Wind overtakes coal as the UK’s biggest energy source, Israel’s 250m-tall solar tower and the $9.1bn US pet food market all feature in this week's round-up of procurement and supply chain stories...
The price of a 2011 bottle of Romanée Conti Grand Cru, the most expensive wine on the menu in the restaurant at the Zurich-Hyatt where the council of FIFA, world football’s governing body, voted unanimously to increase the World Cup from 32 to 48 teams from 2026 onwards. The expansion is expected to raise $1bn in extra revenue for FIFA but Daily Mail sportswriter Martin Samuel blasted president Gianni Infantino’s move as a “triumph of mediocrity over excellence”.
The number of calories in a calskroven, a Swedish delicacy in which a hamburger, with bacon, pepperoni, diced steak, cheese and fries are baked inside a calzone pizza. The invention has outraged the Scots, creators of the deep-fried Mars bar, but one journalist, who lived in Sweden, said it “tastes like a four week stay in a coronary care unit”.
The sum Mars is paying for VCA, a $2.5bn-revenue North American animal healthcare group, as it seeks to bolster its presence in pet food, veterinary clinics and research laboratories. Around America, 100m homes now have pets and Mars already owns the pet food brand Iams, pet hospitals and provides GPS tracking and DNA testing for pets. The petcare market is expanding by around 4% a year in the US and Paul Weihrauch, president of Mars global petcare business, said “individualisation” is the key trend as advances in technology and nutrition allow for “tailor-made diagnostics and food which extend the life of pets”.
The number of young elephants Zimbabwe is said to be hoping to sell to China to repay an old debt. Along with the pachyderms, Grace Mugabe, wife of Zimbabwe’s president Robert, has earmarked 12 hyenas, eight lions and a giraffe as part of the pay-off. Neither government has commented on the deal. Zimbabwe has repaid loans with wildlife before but this latest trade, especially the sale of live elephants, might breach new guidelines by the Convention on International Trade In Endangered Species (CITES).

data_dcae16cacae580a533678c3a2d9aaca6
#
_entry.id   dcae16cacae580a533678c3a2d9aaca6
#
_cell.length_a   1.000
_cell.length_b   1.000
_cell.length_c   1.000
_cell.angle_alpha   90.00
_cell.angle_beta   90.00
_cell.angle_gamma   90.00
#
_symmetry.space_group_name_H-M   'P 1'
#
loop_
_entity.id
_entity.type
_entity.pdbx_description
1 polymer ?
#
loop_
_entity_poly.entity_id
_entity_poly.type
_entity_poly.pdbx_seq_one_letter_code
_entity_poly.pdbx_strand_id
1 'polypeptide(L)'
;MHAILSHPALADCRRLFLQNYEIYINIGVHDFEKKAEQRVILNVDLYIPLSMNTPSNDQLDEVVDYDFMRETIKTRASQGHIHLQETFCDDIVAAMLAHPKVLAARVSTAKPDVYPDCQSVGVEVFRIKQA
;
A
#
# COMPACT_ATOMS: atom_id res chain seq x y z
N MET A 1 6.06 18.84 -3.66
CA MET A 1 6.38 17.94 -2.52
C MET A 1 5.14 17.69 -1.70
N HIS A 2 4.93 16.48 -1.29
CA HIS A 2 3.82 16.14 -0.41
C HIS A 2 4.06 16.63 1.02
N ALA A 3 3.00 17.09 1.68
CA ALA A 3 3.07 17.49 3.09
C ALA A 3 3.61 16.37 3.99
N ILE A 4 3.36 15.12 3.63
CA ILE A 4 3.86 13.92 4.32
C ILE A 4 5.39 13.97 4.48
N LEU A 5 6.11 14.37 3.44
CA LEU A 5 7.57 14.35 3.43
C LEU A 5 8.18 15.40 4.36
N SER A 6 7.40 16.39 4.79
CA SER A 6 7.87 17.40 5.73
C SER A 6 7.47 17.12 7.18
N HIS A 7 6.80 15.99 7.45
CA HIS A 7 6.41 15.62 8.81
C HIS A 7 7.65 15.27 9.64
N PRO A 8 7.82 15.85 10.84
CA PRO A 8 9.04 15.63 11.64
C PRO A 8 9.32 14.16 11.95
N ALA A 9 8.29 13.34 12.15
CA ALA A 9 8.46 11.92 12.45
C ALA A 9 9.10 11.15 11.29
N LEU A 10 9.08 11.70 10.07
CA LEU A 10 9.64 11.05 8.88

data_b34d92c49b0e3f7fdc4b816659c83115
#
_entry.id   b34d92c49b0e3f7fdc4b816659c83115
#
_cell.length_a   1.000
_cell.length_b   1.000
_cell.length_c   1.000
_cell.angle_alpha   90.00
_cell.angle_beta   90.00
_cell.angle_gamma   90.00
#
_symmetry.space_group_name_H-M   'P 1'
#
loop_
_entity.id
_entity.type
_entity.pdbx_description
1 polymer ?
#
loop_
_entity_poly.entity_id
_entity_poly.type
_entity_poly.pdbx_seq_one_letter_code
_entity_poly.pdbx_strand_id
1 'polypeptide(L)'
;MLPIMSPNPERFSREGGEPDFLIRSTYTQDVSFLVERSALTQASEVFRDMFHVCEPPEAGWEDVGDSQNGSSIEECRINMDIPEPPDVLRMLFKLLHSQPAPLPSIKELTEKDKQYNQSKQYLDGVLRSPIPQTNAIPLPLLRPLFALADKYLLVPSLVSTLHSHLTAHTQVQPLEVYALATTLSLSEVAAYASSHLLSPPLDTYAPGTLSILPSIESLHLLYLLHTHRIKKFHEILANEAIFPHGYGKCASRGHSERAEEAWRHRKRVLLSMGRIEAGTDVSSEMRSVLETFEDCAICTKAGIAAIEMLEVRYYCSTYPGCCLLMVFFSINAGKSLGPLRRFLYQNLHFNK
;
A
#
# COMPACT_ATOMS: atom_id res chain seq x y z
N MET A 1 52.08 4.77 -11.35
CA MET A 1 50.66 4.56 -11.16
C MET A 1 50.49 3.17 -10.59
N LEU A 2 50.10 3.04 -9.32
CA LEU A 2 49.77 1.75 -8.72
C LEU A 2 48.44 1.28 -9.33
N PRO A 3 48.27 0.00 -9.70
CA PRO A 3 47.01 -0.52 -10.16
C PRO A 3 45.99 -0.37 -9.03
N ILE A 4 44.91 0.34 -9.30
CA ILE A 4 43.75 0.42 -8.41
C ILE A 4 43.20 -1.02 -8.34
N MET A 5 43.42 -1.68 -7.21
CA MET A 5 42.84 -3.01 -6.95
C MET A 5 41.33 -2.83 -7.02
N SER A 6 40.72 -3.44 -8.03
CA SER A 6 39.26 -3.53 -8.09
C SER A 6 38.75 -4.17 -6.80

The first year in which the UK generated more power from wind than coal. In 2012, coal was the single biggest source of energy in the UK but, last year, it supplied around 8% of the country’s power, compared to 10% from wind. The UK has recently announced that all its coal power stations will close by 2025, although campaigners want it to bring that deadline forward.
The height of Israel’s new solar tower, the largest in the world, which is being constructed in the Negev desert. The tower, which is encircled by 50,000 mirrors, is part of the Ashalim project, which is due to start generating solar energy. Israel aims to meet 10% of its energy needs from renewable sources by 2020. And the first phase of Ashalim is expected to generate 310MW, enough energy to power 130,000 homes.
The percentage fall in outsourcing group Capita’s shares in 2016. Broker Jefferies has cooled on the company, which issued a profit warning in December, expressing concern abut the pipeline of future deals and the “number and public profile of underperforming contracts”. One month’s delay in the installation of a new IT system for the congestion charge is likely to cost the company £25m.
The number of US patents received by IBM in 2016, out of a total of 304,126 issued. IBM, which is expanding into the analysis of healthcare data, was awarded more than any other company, followed by Samsung, Canon, Qualcomm, Google, Intel, LG, Microsoft, Taiwan Semiconductor and Sony.